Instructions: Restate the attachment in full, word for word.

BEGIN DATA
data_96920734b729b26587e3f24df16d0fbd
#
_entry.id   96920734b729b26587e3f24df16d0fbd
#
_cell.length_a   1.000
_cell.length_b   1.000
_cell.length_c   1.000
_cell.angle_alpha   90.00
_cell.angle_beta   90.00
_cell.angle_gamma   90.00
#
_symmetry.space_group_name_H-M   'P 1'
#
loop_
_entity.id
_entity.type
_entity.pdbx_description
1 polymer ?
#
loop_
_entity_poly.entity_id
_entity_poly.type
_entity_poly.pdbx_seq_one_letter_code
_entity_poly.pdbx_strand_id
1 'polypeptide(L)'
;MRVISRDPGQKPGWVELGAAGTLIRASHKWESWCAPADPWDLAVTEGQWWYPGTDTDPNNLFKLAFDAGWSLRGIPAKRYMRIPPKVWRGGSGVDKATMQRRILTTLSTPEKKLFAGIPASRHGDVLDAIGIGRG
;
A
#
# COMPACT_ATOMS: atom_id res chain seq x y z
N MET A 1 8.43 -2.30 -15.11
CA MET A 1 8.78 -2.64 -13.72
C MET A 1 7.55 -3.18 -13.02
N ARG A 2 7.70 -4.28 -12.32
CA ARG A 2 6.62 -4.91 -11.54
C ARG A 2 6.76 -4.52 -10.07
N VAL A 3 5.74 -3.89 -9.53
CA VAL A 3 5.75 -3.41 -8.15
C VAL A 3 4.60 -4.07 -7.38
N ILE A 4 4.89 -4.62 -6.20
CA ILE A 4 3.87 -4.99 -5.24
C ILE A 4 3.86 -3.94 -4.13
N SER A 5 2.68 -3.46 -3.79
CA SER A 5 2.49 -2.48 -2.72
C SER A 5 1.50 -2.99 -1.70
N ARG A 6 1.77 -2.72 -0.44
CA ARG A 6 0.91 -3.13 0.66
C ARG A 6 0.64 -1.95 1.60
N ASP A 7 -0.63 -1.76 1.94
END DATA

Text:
data_96920734b729b26587e3f24df16d0fbd
#
_entry.id   96920734b729b26587e3f24df16d0fbd
#
_cell.length_a   1.000
_cell.length_b   1.000
_cell.length_c   1.000
_cell.angle_alpha   90.00
_cell.angle_beta   90.00
_cell.angle_gamma   90.00
#
_symmetry.space_group_name_H-M   'P 1'
#
loop_
_entity.id
_entity.type
_entity.pdbx_description
1 polymer ?
#
loop_
_entity_poly.entity_id
_entity_poly.type
_entity_poly.pdbx_seq_one_letter_code
_entity_poly.pdbx_strand_id
1 'polypeptide(L)'
;MRVISRDPGQKPGWVELGAAGTLIRASHKWESWCAPADPWDLAVTEGQWWYPGTDTDPNNLFKLAFDAGWSLRGIPAKRYMRIPPKVWRGGSGVDKATMQRRILTTLSTPEKKLFAGIPASRHGDVLDAIGIGRG
;
A
#
# COMPACT_ATOMS: atom_id res chain seq x y z
N MET A 1 8.43 -2.30 -15.11
CA MET A 1 8.78 -2.64 -13.72
C MET A 1 7.55 -3.18 -13.02
N ARG A 2 7.70 -4.28 -12.32
CA ARG A 2 6.62 -4.91 -11.54
C ARG A 2 6.76 -4.52 -10.07
N VAL A 3 5.74 -3.89 -9.53
CA VAL A 3 5.75 -3.41 -8.15
C VAL A 3 4.60 -4.07 -7.38
N ILE A 4 4.89 -4.62 -6.20
CA ILE A 4 3.87 -4.99 -5.24
C ILE A 4 3.86 -3.94 -4.13
N SER A 5 2.68 -3.46 -3.79
CA SER A 5 2.49 -2.48 -2.72
C SER A 5 1.50 -2.99 -1.70
N ARG A 6 1.77 -2.72 -0.44
CA ARG A 6 0.91 -3.13 0.66
C ARG A 6 0.64 -1.95 1.60
N ASP A 7 -0.63 -1.76 1.94